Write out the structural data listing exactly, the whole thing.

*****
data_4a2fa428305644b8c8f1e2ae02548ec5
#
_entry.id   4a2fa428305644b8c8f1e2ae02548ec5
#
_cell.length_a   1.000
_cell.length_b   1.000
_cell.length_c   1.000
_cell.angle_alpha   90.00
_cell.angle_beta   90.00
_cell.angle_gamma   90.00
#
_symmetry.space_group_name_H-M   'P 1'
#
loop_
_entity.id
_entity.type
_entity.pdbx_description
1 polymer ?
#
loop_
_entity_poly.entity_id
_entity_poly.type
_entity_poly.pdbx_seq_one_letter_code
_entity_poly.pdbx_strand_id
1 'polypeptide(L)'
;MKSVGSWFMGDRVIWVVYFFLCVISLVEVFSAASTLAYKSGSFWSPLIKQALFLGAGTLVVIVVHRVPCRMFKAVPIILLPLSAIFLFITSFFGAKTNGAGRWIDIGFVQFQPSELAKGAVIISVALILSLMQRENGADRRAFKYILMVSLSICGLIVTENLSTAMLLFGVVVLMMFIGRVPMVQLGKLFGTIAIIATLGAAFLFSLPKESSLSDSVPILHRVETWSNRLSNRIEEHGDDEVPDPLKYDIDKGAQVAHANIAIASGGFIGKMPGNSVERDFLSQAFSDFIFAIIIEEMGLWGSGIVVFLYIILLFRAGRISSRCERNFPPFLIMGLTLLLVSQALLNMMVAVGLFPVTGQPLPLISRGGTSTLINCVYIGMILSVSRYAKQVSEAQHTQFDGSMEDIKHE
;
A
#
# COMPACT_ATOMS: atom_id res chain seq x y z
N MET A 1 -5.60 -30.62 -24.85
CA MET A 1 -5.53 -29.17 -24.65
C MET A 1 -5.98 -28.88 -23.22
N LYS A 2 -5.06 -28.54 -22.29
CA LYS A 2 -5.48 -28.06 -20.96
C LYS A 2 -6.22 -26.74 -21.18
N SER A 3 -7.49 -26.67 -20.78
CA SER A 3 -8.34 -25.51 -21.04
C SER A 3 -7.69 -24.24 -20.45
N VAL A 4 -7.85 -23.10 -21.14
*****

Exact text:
data_4a2fa428305644b8c8f1e2ae02548ec5
#
_entry.id   4a2fa428305644b8c8f1e2ae02548ec5
#
_cell.length_a   1.000
_cell.length_b   1.000
_cell.length_c   1.000
_cell.angle_alpha   90.00
_cell.angle_beta   90.00
_cell.angle_gamma   90.00
#
_symmetry.space_group_name_H-M   'P 1'
#
loop_
_entity.id
_entity.type
_entity.pdbx_description
1 polymer ?
#
loop_
_entity_poly.entity_id
_entity_poly.type
_entity_poly.pdbx_seq_one_letter_code
_entity_poly.pdbx_strand_id
1 'polypeptide(L)'
;MKSVGSWFMGDRVIWVVYFFLCVISLVEVFSAASTLAYKSGSFWSPLIKQALFLGAGTLVVIVVHRVPCRMFKAVPIILLPLSAIFLFITSFFGAKTNGAGRWIDIGFVQFQPSELAKGAVIISVALILSLMQRENGADRRAFKYILMVSLSICGLIVTENLSTAMLLFGVVVLMMFIGRVPMVQLGKLFGTIAIIATLGAAFLFSLPKESSLSDSVPILHRVETWSNRLSNRIEEHGDDEVPDPLKYDIDKGAQVAHANIAIASGGFIGKMPGNSVERDFLSQAFSDFIFAIIIEEMGLWGSGIVVFLYIILLFRAGRISSRCERNFPPFLIMGLTLLLVSQALLNMMVAVGLFPVTGQPLPLISRGGTSTLINCVYIGMILSVSRYAKQVSEAQHTQFDGSMEDIKHE
;
A
#
# COMPACT_ATOMS: atom_id res chain seq x y z
N MET A 1 -5.60 -30.62 -24.85
CA MET A 1 -5.53 -29.17 -24.65
C MET A 1 -5.98 -28.88 -23.22
N LYS A 2 -5.06 -28.54 -22.29
CA LYS A 2 -5.48 -28.06 -20.96
C LYS A 2 -6.22 -26.74 -21.18
N SER A 3 -7.49 -26.67 -20.78
CA SER A 3 -8.34 -25.51 -21.04
C SER A 3 -7.69 -24.24 -20.45
N VAL A 4 -7.85 -23.10 -21.14